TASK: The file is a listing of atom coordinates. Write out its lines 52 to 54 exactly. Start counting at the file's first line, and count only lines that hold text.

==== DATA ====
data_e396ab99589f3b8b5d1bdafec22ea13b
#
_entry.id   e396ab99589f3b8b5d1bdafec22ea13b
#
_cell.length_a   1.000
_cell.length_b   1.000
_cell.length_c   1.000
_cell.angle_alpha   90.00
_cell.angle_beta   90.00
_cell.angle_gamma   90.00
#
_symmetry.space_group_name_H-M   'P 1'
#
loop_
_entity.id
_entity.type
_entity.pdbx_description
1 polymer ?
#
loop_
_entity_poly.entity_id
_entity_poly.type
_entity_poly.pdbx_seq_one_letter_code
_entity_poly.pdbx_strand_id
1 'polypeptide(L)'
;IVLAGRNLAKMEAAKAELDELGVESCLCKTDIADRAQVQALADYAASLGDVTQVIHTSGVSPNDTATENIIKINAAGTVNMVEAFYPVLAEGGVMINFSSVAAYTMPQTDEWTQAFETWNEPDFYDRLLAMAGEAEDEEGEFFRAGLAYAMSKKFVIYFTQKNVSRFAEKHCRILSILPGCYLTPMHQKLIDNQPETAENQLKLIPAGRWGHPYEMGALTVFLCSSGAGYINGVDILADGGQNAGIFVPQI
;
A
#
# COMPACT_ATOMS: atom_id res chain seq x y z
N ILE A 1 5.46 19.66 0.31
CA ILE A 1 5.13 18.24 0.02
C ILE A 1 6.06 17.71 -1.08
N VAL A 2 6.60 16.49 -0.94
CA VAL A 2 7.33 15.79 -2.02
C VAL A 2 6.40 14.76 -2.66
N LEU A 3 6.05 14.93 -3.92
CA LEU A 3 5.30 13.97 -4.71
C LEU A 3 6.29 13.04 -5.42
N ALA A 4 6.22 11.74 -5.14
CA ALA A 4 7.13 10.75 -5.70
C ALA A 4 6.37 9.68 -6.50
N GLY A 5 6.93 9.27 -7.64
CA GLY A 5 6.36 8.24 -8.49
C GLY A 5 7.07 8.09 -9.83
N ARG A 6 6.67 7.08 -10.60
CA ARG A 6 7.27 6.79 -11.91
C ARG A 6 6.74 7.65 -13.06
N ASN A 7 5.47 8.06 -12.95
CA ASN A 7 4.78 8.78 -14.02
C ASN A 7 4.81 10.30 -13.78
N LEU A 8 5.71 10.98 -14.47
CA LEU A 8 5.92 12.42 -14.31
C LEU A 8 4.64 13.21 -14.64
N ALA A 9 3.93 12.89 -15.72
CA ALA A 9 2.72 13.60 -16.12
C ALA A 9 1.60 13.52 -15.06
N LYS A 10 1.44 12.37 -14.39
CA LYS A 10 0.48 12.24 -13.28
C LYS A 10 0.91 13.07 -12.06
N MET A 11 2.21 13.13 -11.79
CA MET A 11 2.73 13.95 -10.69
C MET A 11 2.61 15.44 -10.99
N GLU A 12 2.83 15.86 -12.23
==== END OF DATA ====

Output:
N LEU A 8 5.71 10.98 -14.47
CA LEU A 8 5.92 12.42 -14.31
C LEU A 8 4.64 13.21 -14.64